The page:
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History

Leah Caplan & Tami Lax

In 1999, two young, talented, and ambitious local chefs set out to make a difference in our local food shed. Tami Lax, current owner of Harvest Restaurant and co-owner of The Old Fashioned, and Leah Caplan, Chief Food Officer for Metcalfe’s Market, were friends and culinary peers living and working within the “Slow Food” framework. Leah had already helped to start and grow other sustainability organizations such as Homegrown Wisconsin and Chefs Collaborative in an effort to help connect local chefs with local producers. Tami had recently left her position at L’Etoile, under the tutelage of Odessa Piper, to open Harvest Restaurant.

News of Slow Food had made its way across the Atlantic, and while Tami had some “down time” between jobs she contacted Slow Food about starting a chapter in Madison. After recruiting a minimum of 20 dues-paying friends and peers, she and Leah inaugurated the first convivium in Wisconsin and one of the first three in the U.S. At this time Slow Food “convivia” (chapters) were small and very informal. Patrick Martins, former executive director of Slow Food USA, had not yet established the national office, now in New York City. Slow Food Madison gained a rapid following and at one time was the largest chapter in the U.S.

The primary objective of Slow Food Madison was taste education and preserving the culinary heritage and identity of Wisconsin through food. Our first events included an apple tour and tasting at Weston’s Antique Apple Orchard in New Berlin, an outing to Rushing Waters Fisheries in Palmyra, Future Fruit Spring Festival in Ridgeway, and a tour of Crawford Farm in New Glarus.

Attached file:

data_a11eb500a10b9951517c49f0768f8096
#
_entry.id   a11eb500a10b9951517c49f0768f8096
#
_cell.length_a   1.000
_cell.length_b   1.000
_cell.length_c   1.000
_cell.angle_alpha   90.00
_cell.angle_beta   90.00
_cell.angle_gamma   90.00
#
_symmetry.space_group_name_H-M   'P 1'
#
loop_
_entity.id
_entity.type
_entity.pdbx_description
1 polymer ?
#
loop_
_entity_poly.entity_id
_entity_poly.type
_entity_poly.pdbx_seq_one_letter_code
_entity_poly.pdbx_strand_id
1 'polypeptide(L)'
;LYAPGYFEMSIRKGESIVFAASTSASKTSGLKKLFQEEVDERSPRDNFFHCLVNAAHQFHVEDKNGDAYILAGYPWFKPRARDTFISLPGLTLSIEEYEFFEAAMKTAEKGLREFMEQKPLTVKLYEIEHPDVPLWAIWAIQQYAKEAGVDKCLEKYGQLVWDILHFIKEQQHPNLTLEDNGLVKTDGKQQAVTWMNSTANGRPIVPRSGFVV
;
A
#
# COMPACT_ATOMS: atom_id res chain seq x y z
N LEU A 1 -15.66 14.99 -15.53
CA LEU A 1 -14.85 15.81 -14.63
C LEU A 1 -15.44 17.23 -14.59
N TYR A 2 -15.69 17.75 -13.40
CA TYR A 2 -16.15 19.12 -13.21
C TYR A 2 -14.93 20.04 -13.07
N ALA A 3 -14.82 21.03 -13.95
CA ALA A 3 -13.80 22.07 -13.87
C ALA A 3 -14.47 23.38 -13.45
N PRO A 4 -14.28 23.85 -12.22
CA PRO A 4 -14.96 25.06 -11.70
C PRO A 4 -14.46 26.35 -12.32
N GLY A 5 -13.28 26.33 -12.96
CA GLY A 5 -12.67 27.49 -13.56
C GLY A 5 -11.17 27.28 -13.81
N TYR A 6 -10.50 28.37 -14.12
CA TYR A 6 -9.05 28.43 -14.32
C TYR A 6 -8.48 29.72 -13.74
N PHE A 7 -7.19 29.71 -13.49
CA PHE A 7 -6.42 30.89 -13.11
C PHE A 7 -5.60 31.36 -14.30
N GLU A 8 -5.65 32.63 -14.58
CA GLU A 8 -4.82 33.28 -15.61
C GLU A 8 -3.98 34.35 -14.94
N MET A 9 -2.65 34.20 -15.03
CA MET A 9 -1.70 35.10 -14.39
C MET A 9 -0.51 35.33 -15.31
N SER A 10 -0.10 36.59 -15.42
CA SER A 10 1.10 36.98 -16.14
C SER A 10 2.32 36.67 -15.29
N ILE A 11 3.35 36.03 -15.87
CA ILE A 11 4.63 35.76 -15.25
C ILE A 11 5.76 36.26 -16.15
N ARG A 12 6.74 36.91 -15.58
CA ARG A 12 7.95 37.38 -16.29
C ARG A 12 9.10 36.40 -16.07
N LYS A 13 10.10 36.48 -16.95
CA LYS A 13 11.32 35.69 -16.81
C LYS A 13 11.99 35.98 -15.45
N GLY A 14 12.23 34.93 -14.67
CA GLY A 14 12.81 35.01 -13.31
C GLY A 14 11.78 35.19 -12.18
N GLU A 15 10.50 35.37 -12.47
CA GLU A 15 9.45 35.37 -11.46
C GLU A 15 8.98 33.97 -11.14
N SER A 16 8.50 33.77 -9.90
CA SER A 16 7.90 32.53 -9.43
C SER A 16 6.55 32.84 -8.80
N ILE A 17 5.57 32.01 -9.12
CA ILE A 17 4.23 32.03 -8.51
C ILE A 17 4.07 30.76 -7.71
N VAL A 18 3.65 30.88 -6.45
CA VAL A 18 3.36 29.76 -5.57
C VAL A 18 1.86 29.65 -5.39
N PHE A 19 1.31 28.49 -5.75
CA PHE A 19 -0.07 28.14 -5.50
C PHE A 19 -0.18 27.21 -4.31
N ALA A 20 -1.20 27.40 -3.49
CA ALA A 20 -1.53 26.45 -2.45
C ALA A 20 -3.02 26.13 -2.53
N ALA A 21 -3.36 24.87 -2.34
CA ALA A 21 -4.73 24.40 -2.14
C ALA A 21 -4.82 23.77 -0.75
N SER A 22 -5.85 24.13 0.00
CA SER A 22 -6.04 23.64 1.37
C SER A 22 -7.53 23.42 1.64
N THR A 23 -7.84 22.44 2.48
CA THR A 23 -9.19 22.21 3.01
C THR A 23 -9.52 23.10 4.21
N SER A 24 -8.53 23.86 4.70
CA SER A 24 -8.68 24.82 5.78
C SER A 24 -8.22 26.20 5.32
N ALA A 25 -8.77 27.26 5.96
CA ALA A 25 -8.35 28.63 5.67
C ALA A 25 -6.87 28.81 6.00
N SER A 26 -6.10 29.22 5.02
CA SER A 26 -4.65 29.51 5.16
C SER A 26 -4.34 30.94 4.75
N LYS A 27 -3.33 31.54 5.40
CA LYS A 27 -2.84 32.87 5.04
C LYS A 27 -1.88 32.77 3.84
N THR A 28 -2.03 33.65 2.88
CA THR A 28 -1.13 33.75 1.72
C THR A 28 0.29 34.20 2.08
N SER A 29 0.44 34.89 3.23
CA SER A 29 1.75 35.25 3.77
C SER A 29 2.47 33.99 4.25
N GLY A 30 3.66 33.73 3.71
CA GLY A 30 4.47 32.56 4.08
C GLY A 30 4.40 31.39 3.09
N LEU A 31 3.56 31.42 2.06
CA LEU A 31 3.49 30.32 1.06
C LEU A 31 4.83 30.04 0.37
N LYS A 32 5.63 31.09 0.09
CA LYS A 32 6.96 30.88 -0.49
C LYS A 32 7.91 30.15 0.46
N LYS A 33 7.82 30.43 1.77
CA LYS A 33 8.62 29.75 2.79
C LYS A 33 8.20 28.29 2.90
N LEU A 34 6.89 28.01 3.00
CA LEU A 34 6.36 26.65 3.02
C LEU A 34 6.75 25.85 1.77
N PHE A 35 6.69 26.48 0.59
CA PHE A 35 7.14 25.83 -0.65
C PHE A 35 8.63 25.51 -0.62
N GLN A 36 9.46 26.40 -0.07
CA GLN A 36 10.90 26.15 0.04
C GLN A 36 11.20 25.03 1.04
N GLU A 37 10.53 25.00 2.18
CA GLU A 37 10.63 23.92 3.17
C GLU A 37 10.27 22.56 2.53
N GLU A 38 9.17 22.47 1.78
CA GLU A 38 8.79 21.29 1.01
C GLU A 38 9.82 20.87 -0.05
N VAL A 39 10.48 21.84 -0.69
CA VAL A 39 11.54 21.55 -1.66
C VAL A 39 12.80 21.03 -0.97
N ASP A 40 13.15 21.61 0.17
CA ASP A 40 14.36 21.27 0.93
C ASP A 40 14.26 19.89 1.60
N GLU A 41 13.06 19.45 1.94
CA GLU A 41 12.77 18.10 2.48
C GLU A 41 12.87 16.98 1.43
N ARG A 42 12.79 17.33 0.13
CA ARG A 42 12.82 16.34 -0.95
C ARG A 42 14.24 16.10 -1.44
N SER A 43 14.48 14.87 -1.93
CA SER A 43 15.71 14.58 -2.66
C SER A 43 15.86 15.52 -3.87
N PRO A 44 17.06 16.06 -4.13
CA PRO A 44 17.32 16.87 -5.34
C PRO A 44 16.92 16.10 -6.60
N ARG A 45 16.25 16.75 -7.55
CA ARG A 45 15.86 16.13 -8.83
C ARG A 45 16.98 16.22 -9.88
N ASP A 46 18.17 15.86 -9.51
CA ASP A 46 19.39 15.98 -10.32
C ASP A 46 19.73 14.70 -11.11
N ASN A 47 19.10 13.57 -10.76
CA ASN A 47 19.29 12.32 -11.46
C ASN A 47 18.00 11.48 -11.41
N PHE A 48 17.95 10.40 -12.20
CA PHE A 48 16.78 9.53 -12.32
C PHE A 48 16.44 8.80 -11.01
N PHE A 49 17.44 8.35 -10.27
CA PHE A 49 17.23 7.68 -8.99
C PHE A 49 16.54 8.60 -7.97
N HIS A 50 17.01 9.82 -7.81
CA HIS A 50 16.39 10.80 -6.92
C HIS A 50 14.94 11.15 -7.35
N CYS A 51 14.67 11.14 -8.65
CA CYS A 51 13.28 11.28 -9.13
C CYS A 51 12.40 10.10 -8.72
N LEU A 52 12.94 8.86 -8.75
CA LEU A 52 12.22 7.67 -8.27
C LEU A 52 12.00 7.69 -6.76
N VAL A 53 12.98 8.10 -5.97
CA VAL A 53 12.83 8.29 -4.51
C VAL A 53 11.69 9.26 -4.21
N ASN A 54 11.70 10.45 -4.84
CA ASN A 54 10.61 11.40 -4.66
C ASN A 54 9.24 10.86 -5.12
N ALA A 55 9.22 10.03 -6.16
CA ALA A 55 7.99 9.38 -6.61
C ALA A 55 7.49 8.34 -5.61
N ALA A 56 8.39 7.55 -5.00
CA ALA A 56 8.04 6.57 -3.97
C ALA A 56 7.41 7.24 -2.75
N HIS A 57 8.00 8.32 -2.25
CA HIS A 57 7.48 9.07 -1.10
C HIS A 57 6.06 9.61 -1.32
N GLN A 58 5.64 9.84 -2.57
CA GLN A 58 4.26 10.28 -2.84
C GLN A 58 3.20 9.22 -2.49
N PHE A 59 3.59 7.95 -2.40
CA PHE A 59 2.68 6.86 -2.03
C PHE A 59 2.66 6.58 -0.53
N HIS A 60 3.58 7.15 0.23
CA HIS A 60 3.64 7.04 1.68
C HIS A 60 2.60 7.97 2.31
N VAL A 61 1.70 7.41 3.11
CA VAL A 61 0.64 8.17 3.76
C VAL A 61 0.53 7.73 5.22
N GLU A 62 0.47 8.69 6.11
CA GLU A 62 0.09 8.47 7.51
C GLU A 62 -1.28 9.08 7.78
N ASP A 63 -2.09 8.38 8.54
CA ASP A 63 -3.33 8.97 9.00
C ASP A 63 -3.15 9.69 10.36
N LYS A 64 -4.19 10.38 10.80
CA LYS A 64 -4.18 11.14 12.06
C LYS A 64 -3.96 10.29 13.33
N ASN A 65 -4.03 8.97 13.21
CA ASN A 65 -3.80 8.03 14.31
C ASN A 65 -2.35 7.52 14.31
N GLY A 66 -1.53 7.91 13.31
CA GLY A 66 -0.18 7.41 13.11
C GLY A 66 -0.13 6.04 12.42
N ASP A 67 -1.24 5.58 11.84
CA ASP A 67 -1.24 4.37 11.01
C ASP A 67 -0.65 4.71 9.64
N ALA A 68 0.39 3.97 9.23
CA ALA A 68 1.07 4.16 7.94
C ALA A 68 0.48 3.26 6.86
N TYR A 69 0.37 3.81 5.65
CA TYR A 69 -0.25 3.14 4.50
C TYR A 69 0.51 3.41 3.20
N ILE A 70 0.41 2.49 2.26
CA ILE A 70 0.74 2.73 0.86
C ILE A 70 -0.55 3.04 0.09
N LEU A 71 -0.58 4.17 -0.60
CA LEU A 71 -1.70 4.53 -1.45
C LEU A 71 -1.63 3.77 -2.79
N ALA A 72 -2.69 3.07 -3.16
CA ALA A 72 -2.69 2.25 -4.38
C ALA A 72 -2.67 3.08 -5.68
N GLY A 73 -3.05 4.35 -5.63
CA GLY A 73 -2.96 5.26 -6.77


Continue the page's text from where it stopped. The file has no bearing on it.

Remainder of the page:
The Ark of Taste

Tami Lax and Leah Caplan have both been involved in Slow Food USA’s Ark of Taste, with Tami being instrumental in its inception and leadership. The Ark of Taste is an international catalog of endangered food whose existence is threatened by industrial standardization and environmental damage. Since 1996 more than 800 products from over 50 countries have been added to the International Ark of Taste. The U.S. Ark of Taste includes over 200 rare regional foods and serves as a guide to farmers, producers, and consumers for celebrating and supporting the biodiversity of our country and cultural heritage.

True to their ambitious and visionary nature, Tami and Leah began focusing their attention on other projects and gradually turned the leadership of Slow Food Madison over to Susan Boldt, who since its inception had been a very active member. Susan rallied a small team of equally ambitious folks to create a larger rolling leadership team for Slow Food Madison which has carried it forward to today. We are grateful to Tami, Leah, and subsequent leaders and active members for their hard work and dedication in not only initiating but maintaining the chapter four our community.

Slow Food UW

The University of Wisconsin chapter of Slow Food was the first campus chapter, started in 2007 by Genya Erling, Tony Sturm and other UW students with faculty adviser Lydia Zepeda. In many ways, SFUW remains the model campus chapter, and their ambitious projects inspire chapters internationally.

Slow Food UW is independently organized by the students of UW, but is a close ally that works often with Slow Food Madison.